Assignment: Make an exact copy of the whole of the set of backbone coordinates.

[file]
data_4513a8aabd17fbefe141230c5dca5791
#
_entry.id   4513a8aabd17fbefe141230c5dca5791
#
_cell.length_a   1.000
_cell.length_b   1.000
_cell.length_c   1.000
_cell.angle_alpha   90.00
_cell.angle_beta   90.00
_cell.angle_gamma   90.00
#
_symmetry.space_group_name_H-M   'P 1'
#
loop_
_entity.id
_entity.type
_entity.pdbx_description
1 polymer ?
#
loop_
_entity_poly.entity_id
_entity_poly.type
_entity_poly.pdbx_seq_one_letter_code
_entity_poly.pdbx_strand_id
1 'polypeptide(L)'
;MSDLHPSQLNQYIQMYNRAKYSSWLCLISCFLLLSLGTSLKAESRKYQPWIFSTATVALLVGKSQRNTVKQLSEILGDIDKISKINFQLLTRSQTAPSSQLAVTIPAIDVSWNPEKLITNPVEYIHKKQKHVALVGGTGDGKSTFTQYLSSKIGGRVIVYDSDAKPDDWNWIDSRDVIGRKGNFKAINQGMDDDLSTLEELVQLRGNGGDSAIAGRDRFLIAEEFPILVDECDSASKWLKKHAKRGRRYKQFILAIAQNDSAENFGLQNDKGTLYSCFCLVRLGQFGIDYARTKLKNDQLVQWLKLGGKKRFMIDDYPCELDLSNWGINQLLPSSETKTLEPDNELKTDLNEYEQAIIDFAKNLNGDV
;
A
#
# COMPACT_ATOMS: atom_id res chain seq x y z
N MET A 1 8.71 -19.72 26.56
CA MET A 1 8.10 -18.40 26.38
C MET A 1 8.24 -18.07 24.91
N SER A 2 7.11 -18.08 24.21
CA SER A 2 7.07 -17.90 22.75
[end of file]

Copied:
data_4513a8aabd17fbefe141230c5dca5791
#
_entry.id   4513a8aabd17fbefe141230c5dca5791
#
_cell.length_a   1.000
_cell.length_b   1.000
_cell.length_c   1.000
_cell.angle_alpha   90.00
_cell.angle_beta   90.00
_cell.angle_gamma   90.00
#
_symmetry.space_group_name_H-M   'P 1'
#
loop_
_entity.id
_entity.type
_entity.pdbx_description
1 polymer ?
#
loop_
_entity_poly.entity_id
_entity_poly.type
_entity_poly.pdbx_seq_one_letter_code
_entity_poly.pdbx_strand_id
1 'polypeptide(L)'
;MSDLHPSQLNQYIQMYNRAKYSSWLCLISCFLLLSLGTSLKAESRKYQPWIFSTATVALLVGKSQRNTVKQLSEILGDIDKISKINFQLLTRSQTAPSSQLAVTIPAIDVSWNPEKLITNPVEYIHKKQKHVALVGGTGDGKSTFTQYLSSKIGGRVIVYDSDAKPDDWNWIDSRDVIGRKGNFKAINQGMDDDLSTLEELVQLRGNGGDSAIAGRDRFLIAEEFPILVDECDSASKWLKKHAKRGRRYKQFILAIAQNDSAENFGLQNDKGTLYSCFCLVRLGQFGIDYARTKLKNDQLVQWLKLGGKKRFMIDDYPCELDLSNWGINQLLPSSETKTLEPDNELKTDLNEYEQAIIDFAKNLNGDV
;
A
#
# COMPACT_ATOMS: atom_id res chain seq x y z
N MET A 1 8.71 -19.72 26.56
CA MET A 1 8.10 -18.40 26.38
C MET A 1 8.24 -18.07 24.91
N SER A 2 7.11 -18.08 24.21
CA SER A 2 7.07 -17.90 22.75